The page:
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Researchers tag two endangered smalltooth sawfish inside Tampa Bay

The discovery highlights the importance of public outreach and citizen science. In both instances, the juveniles were identified by reports from citizens who saw the unusual fish and reported them.

Two more sawfish have been tagged and released in Tampa Bay as part of a long-running initiative by the Havenworth Conservation Center (HCC).

The report came in on Tuesday, May 9: someone saw two tiny sawfish inside Tampa Bay (tiny for sawfish is about two feet since adults can reach up to 16 feet). Since reports of endangered sawfish on the Florida Gulf Coast north of Charlotte Harbor are rare, especially those of young ones, it was critical to respond quickly. On Thursday, scientists in the area around Rattlesnake Key in lower Tampa Bay successfully caught, tagged and released two male sawfish, estimated to be about a month old.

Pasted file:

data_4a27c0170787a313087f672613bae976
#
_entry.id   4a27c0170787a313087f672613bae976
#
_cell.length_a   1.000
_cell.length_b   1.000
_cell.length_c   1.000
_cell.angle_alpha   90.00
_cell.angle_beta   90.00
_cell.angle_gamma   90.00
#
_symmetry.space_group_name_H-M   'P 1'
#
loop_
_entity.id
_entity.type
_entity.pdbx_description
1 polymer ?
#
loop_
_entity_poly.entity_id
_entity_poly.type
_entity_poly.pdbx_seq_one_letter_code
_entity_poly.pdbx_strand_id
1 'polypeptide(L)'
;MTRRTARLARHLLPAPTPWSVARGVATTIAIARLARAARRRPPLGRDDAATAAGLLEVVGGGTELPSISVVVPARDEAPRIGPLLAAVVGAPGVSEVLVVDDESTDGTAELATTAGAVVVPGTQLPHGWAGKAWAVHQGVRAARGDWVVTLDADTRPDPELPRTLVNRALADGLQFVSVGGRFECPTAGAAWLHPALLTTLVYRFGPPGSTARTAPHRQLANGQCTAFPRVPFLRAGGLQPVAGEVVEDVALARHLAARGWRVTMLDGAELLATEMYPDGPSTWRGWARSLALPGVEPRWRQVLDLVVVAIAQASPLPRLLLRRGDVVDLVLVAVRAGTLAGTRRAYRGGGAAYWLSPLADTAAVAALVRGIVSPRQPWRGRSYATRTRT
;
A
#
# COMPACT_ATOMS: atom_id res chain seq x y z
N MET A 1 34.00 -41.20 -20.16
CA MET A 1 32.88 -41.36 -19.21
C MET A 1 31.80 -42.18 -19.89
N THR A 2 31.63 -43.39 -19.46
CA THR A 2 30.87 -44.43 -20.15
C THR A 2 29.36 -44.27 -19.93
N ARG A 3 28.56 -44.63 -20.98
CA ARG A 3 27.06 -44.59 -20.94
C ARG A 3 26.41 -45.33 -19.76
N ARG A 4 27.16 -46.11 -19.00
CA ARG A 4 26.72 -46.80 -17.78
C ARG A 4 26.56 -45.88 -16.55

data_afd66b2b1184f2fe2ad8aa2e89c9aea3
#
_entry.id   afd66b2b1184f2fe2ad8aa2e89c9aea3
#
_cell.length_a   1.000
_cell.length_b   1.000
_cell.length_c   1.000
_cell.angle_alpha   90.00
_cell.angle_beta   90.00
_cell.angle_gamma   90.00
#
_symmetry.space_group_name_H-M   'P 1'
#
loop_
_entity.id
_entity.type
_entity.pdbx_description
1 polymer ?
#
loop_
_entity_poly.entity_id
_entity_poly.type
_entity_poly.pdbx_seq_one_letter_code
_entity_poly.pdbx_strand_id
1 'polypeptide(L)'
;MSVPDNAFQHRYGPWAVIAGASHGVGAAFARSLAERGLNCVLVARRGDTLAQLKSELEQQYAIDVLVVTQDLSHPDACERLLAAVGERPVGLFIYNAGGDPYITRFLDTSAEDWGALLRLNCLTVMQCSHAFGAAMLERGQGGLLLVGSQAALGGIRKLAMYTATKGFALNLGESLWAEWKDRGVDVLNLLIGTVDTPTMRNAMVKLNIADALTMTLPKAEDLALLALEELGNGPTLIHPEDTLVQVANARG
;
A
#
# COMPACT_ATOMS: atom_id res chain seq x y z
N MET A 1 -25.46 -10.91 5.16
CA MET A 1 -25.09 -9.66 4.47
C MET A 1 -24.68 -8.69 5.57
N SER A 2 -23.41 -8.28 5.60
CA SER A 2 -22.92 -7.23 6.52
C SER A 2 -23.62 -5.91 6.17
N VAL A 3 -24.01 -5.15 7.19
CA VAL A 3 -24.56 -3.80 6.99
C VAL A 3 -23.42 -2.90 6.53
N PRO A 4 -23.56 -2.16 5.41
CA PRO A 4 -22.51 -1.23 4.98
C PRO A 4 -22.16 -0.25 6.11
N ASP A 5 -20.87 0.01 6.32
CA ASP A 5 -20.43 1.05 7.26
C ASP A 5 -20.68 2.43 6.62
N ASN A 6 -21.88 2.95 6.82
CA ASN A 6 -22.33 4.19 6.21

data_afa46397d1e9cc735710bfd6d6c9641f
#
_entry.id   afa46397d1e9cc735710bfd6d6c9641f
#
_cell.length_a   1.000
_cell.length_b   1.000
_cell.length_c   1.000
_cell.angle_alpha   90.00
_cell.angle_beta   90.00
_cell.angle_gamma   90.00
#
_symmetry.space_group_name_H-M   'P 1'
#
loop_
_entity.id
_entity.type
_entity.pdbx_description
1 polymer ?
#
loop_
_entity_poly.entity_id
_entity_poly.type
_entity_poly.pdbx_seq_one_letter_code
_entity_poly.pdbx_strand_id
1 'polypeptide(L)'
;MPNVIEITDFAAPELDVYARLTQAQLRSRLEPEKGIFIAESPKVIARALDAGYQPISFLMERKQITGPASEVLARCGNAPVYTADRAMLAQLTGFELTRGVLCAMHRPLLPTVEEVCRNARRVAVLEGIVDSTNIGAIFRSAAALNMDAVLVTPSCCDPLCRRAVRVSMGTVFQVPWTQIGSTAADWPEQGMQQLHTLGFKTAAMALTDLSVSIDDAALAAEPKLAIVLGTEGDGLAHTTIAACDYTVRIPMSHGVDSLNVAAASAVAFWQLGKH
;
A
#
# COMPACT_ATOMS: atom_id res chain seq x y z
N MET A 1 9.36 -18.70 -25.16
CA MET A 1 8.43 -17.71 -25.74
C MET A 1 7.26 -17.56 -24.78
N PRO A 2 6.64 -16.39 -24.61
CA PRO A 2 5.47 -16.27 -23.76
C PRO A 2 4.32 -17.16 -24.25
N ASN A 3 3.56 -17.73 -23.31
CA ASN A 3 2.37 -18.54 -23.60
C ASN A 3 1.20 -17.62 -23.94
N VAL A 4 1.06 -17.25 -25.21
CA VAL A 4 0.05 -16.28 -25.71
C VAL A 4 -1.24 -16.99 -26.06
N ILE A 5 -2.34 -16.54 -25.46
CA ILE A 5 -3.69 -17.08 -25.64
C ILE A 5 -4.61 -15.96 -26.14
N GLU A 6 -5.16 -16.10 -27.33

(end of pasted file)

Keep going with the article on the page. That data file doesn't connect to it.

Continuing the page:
The two sawfish were found in about six inches of water on a sand flat near the mangrove shoreline. They were each implanted with a 4-year acoustic transmitter. Acoustic receiver listening stations placed in the Tampa Bay area and beyond will record the movements of these tagged sawfish, allowing scientists to study how long they remain in the area and how they use Tampa Bay habitats.